My father was a carpenter, a good one. He built houses. He did renovations. He took whatever carpentry jobs he could find. There were five kids in the family and we were always in need of something. Back in the 1960’s, it wasn’t any easier to rear a family, especially a large one, than it is today. Might have been tougher. It was the time of Martin Luther King, Jr., the Civil Rights Movement, Vietnam, college protests, desegregation…there was a great deal of unrest in our country. I was entering my early teens and was beginning to be exposed to the larger world about me. Little did I know that soon I would be transported back to some of the most painful times in our national history.
It began when my father got a job renovating a large, multi-storied building. He was excited because he knew it would provide work for many months, and might even lead to other jobs.
Having failed at finding reliable help, he often took me with him (which shows how desperate he was). I didn’t even know how to use a hammer, at least properly. Do you know that it’s not easy using a hammer? It takes some guidance and practice. It’s also kind-of important to not hit the wrong nail, you know, a fingernail. I learned that the hard way. Dad called it, “The sickening thud.”
I was useful in going to the truck to get a tool or something else he needed, saving him some time and energy. Yes, I sometimes brought back the wrong tool. Do you also know just how many kinds of tools exist?
In time, and under his tutelage, I learned how to use a hammer and a lot of other tools. I confess, however, that when it came to carpentry I was not a quick study. Looking back now, there have been many times when having more carpentry knowledge and skills sure would have come in handy.
To the younger generation, I would strongly recommend that you pay attention to your parents in this (as well as other things) – for they possess knowledge and expertise that you most certainly will find some use for in your future if not the present.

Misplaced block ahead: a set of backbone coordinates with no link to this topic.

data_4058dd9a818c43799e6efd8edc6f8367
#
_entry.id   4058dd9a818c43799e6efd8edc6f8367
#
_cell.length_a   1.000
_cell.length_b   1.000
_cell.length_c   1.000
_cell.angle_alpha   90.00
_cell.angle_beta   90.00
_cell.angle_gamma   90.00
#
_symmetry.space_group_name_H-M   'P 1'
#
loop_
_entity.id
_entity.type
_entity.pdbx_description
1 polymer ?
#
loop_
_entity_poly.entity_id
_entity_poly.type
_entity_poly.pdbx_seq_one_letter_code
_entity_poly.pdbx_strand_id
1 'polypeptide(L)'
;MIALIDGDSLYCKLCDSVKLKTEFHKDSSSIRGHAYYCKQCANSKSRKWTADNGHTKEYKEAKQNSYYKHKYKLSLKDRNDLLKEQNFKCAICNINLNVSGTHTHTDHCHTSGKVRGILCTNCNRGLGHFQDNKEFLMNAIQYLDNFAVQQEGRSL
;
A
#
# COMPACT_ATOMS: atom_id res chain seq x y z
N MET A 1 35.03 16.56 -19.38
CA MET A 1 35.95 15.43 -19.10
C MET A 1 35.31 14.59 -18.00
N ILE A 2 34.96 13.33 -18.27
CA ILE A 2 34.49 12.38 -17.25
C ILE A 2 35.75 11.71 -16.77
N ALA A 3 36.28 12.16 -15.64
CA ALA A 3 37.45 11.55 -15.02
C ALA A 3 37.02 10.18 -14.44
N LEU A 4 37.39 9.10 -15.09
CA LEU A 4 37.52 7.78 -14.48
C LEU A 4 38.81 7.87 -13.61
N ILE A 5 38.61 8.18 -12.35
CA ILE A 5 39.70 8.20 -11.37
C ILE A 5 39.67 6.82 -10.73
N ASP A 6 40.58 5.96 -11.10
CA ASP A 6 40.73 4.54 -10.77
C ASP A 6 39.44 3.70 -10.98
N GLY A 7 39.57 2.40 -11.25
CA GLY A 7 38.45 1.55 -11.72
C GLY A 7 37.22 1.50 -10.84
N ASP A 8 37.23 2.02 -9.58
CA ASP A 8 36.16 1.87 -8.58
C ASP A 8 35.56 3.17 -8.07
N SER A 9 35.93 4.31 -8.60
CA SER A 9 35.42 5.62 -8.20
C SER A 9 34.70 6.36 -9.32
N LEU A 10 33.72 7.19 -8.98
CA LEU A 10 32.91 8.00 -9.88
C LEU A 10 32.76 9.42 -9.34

I don’t know how old this particular building was, only that it had been built well before World War II. Some company had purchased it and wanted it turned into office and storage space. The whole exterior was brick, pretty old ones Dad said. The walkways leading around it were also brick. The front steps leading inside were brick in a kind of half circle with an iron railing in the middle that needed scarping and fresh black paint. The front doors were wooden, quite large, and their white paint was weathered. It felt like this had been an important place, a building where important things happened.
There were several unusual things that happened when we were working there. I was replacing some of the bricks used for the walkways one day. When I lifted one that was partly cracked, I saw something stick to the bottom of it. It was covered with red soil of some kind so I couldn’t make it out at first. I pried it off the brick and began to clean it. It was a coin. An old one. I could clearly see the date of 1861. It was a Silver Cent. I could hardly believe that resting in my hand, unseen for who knows how long, was a coin that was around when Abraham Lincoln was president. The crazy thought crossed my mind that maybe he dropped it! Well, okay, but it is possible, right?
Something else happened but a bit scary. We had to go underneath the building one day. We removed a small outside door to get to the crawlspace. It was dark under there and Dad had sent me to the truck to get a flashlight. Yes, smarty, I did know what a flashlight was, except I didn’t check to see if the batteries were okay. They weren’t, so I had to make another trip.
Having finally fetched a working flashlight, I handed it to Dad who crawled in first, with me following. We had not gotten very far when he said, “Stop! Back out!” It was not a suggestion. So I did, thinking that maybe there was some animal or snake under there, motivating me to back out much faster than I had entered. He stayed for a moment and I was getting concerned. Finally, he crawled out, holding two objects in his hands…
To be continued…